Protagonist: the protagonist is Mary Maloney, because the events in the story revolve around her.
Antagonist: the antagonist is Patrick Maloney, the protagonist’s husband, because he poses the main problem for the protagonist, and drives her to murder.
Grocer: innocent, kind, friendly to the protagonist but not very involved in the main events/conflicts of the story.
Police officers/detective: represent society, Mary Maloney outsmarts them however because they completely overlook her as a suspect for the murder of Patrick Maloney.

Character Traits:
1. Impulsive- she killed her husband as a first reaction to his news, without giving much thought to her actions.
2. Nurturing- while we see a less-than-pleasant side of Mary Maloney throughout most of the story, during the rising action you can see that she takes good care of her husband (e.g., serving him food and drink, asking about his day…)
3. Clever- Mary Maloney was clever in convincing the police to eat the lamb leg she had used to kill her husband, thus wiping away all evidence of her crime, and using the very people investigating the crime to do so.
Values: caring for others, protecting herself and her baby.
1. Self-serving- when Patrick told his wife he was planning to leave her, he spoke in a manner that gave off an air of insensitivity, therefore making it seem as though he only cared about himself.
2. Unaware- it seemed he was unaware of the wrath he might face from his wife, and severely underestimated what her reaction to his words might be, which resulted in her murdering him.
3. Insensitive- he was too forward in the way he conveyed his decision to leave his wife to her, resulting in her overwhelming and consuming feelings.
Values: doing his work as a detective, independence/caring for himself.

Unknown locale, in the Maloneys’ house and at the grocer’s, over the course of an evening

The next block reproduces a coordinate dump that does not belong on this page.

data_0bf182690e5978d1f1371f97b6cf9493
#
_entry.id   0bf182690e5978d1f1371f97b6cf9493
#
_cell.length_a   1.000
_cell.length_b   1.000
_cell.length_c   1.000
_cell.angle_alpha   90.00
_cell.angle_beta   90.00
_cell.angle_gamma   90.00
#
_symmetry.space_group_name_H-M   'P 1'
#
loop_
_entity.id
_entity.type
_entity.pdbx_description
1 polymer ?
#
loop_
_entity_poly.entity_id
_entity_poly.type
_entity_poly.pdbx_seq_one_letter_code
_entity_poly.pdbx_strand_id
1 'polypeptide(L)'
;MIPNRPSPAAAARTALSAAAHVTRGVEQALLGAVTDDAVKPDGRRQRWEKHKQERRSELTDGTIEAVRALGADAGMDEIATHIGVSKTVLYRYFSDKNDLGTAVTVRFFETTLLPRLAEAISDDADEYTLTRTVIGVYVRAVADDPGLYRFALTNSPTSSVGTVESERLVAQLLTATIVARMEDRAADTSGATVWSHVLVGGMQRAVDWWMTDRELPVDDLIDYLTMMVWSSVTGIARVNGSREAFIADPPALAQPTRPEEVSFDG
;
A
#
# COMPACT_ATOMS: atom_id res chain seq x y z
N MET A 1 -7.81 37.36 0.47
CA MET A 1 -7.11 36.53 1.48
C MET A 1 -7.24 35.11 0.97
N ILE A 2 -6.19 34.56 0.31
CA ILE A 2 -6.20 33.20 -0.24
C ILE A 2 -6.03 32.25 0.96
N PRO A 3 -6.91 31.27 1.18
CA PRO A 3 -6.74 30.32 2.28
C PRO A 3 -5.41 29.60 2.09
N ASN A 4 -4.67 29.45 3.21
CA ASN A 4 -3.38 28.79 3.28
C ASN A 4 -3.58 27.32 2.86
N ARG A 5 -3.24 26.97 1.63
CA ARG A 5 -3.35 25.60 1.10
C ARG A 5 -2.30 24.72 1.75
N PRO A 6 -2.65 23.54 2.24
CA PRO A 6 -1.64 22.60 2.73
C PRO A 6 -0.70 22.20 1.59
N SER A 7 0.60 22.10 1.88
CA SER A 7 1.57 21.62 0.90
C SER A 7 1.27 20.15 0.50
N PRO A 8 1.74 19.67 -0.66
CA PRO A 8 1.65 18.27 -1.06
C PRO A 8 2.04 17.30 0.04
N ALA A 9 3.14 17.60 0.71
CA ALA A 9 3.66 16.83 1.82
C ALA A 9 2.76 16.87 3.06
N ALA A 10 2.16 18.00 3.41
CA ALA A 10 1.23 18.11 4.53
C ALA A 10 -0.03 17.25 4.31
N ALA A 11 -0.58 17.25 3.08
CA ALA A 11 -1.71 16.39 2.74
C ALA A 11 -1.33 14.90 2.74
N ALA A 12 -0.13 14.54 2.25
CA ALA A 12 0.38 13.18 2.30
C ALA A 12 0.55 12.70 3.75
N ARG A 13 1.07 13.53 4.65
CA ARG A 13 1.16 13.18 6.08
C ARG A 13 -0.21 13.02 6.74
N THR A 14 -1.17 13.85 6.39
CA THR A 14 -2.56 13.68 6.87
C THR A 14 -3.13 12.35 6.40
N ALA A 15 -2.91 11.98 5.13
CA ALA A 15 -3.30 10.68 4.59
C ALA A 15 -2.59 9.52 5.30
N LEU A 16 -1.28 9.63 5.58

Mysterious, tragic, suspenseful, frightening
Point of view:
Third person limited omniscient- there is an outside narrator referring to the characters as ‘he’ or ‘she’ however the readers only know the thoughts and feelings of the protagonist.

Plot Graph
Quote Analysis (quote supporting theme)

“…Mary Maloney simply walked up behind him and without any pause she swung the big frozen leg of lamb…and brought it down as hard as she could on the back of his (Patrick’s) head.”

The quote is made by the narrator to the audience, at the climax of the story, as a recount of an unexpected event that arose from the immense anger of the protagonist. After Mr. Maloney broke ties with Mrs. Maloney by saying, “Don’t make supper for me. I’m going out”, he demonstrated that he doesn’t want to have this relationship; despite Mrs. Maloney’s indifferent feelings. Mrs. Maloney, in a moment of realization, rage, and madness, decides to kill him for fear of him abandoning her. This was a startling new course of action from the sweet, calm, innocent wife, who undoubtedly loved her husband. It’s significant simply because it relates to the theme of ‘appearance can be deceiving’. Symbolically, using a lamb as a weapon also signifies the use of a feeble and innocent animal for the horrid purpose of killing lives.

Quote Analysis (quote that reveals significant character trait(s) of the main character):

“Please,” she [Mrs. Maloney] begged. “Please eat it…It’d be a favour to me if you’d eat it up”

The quote is made by Mrs. Maloney, followed by the officers eating the one and only evidence. During this moment in time, the officers had been in the midst of searching for the murder weapon used to kill Mr. Maloney. Since Mrs. Maloney was the one to kill Mr. Maloney with a lamb leg, she knew the best way to dispose of the weapon and clear her name for good was to get the officers to eat it. As shown in the quote, Mrs. Maloney was begging the officers to eat it all; portraying it as a favour they could do for her to persuade them. It is significant in revealing Mrs. Maloney’s intelligence and her deceitful nature to solve external, person vs. person conflicts, or to escape punishment.

Quote Analysis (quote supporting theme)
Quote Analysis (quote that reveals significant character trait(s) of the main character):

The lamb- innocent-looking yet deadly

Mary Maloney was innocent looking like a lamb, but was deadly because she killed her husband. Also, she used a lamb leg to commit the crime.